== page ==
In 2008 Brazil’s Tribunal Superior Eleitorial (TSE) issued a tender looking for an efficient, secure, and cost effective satellite solution which could be used to transmit election results from 1,125 remote locations. Tesacom, a StratosELITE partner based in Argentina, was awarded the contract but only four weeks remained until the election. Testing began immediately and BGAN terminals were deployed to every voting center. Shortly after the polls closed, each voting center sent in their results. Although it took only a few minutes for all 1,125 voting centers to transmit their data via their BGAN terminals, the results had to be certified, a process still done by human election judges. Four hours after the polls closed, the results were certified and announced at 11 PM, and for the first time in history Brazil new the results the same day as the election.

"For years, BGAN from Stratos has offered customized service delivery, performance and productivity to many demanding organizations worldwide," says Stratos President and CEO Jim Parm. "It was gratifying to demonstrate how BGAN and Stratos value-added services helped support a high level of electoral efficiency and fairness for all in Brazil."

The State of Amazonas in northeast Brazil is extremely rugged and remote. It is the largest state in the country and covers 1.5 million square kilometers. The Amazon is a challenging area to provide telecommunication services. It is just as challenging to provide educational services to the citizens who live there.

The population of Amazonas is relatively poor. Lacking the access to educational opportunities afforded to students in other Brazilian states, the Secretariat of Education and Learning Quality for Amazonas developed an initiative to enhance Amazonas high school students’ exposure to math and Portuguese. The SEDUC network, which is provided by Hughes Brazil, initially included 100 schools but was expanded to 400 schools throughout the last several years. Educational programming is delivered via high speed data streams using IP. A 500 kbps return channel allows the teacher to receive visual feedback from the remote classrooms. Prior to the SEDUC network deployment, the passing rate for students hovered at 60 percent and the failure rate was almost 13 percent. After the network was deployed, the passing rate jumped 17 percent and the failure rate dropped in half. Based on the success of the SEDUC Network, it was recognized as one of the top six networks in the world and received a gold medal in the IMS Global Learning Consortium’s annual competition for the high impact use of technology to support and enhance learning.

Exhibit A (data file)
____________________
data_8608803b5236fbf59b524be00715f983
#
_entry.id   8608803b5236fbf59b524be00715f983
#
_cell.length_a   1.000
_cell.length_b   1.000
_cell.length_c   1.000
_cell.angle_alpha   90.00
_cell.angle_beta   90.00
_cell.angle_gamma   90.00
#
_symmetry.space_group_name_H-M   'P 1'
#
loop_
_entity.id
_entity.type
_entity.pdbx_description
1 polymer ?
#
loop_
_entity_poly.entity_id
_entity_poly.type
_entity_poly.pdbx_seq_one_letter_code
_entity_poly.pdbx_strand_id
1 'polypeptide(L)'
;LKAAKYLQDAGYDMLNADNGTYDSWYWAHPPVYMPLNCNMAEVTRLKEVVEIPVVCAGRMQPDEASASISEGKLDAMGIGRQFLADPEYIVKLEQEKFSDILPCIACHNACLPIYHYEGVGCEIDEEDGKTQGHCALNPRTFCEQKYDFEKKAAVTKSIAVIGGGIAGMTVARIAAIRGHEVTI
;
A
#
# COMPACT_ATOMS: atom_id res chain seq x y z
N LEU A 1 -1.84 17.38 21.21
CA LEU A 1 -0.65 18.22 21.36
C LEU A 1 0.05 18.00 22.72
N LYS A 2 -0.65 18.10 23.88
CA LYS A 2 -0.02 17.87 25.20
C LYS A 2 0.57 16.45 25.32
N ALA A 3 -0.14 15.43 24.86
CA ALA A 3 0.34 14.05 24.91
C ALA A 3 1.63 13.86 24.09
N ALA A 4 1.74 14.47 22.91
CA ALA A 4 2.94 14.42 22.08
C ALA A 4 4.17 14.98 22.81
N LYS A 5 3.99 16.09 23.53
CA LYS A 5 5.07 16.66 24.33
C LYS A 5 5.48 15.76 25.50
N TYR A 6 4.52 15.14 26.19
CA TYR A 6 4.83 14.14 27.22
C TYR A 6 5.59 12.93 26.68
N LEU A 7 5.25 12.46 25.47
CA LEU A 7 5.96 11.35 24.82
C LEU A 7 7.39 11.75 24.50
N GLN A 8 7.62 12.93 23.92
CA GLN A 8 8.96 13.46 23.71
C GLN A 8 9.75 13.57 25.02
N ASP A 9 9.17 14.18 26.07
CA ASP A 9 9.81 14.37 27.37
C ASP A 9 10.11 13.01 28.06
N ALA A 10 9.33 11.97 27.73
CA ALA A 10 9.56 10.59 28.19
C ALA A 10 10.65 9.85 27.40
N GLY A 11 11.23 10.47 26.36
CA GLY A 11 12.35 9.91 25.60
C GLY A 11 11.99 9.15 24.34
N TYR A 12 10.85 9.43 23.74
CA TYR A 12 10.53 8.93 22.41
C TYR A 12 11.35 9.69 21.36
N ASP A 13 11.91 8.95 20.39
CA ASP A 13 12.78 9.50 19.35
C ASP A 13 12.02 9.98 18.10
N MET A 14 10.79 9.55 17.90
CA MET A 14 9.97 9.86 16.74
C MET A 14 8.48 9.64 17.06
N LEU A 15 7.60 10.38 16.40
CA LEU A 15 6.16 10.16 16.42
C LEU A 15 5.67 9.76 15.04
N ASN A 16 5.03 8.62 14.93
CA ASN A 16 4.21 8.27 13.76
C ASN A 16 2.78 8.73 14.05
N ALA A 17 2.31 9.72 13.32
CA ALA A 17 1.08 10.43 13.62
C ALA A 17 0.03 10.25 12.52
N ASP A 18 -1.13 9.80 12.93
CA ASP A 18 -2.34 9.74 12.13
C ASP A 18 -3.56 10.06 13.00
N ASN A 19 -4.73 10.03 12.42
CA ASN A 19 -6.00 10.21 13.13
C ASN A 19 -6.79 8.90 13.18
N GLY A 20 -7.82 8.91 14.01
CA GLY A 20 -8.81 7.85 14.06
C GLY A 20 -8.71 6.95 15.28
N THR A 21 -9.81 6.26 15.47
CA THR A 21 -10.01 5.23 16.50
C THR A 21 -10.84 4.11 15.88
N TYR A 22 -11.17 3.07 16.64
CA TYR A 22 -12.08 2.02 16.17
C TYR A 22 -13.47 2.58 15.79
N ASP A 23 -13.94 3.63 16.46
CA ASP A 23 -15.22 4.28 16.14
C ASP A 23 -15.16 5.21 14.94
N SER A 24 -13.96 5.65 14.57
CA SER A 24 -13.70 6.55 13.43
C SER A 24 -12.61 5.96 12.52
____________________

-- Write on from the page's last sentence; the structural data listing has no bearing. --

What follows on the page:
Gustavo Silbert, CEO of Brazilian satellite operator, Star One, sees the broadband market as a winner in the largest country in South America as well. "A potential market for us is social inclusion with broadband. Last year, Embratel won a very big project in Brazil to bring broadband access to 12,000 schools. They are using our C1 capacity to provide this broadband solution. Silbert sees satellite broadband as a risk, but the reward is worth the effort. "It is a risk if you consider satellite broadband a mass-market solution the way you see with some Ka-satellite operators in the United States. If you have satellites just for broadband solutions, costing $400 million to $600 million on a solution like that just for Latin America, it would be a huge risk. In most of the countries, you see the mobile operators are deploying broadband solutions very fast."

Governments of all sizes have come to realize that satellite technology offers a host of many benefits and market opportunities in the government sector for satellite equipment and service providers will continue to grow for the foreseeable future.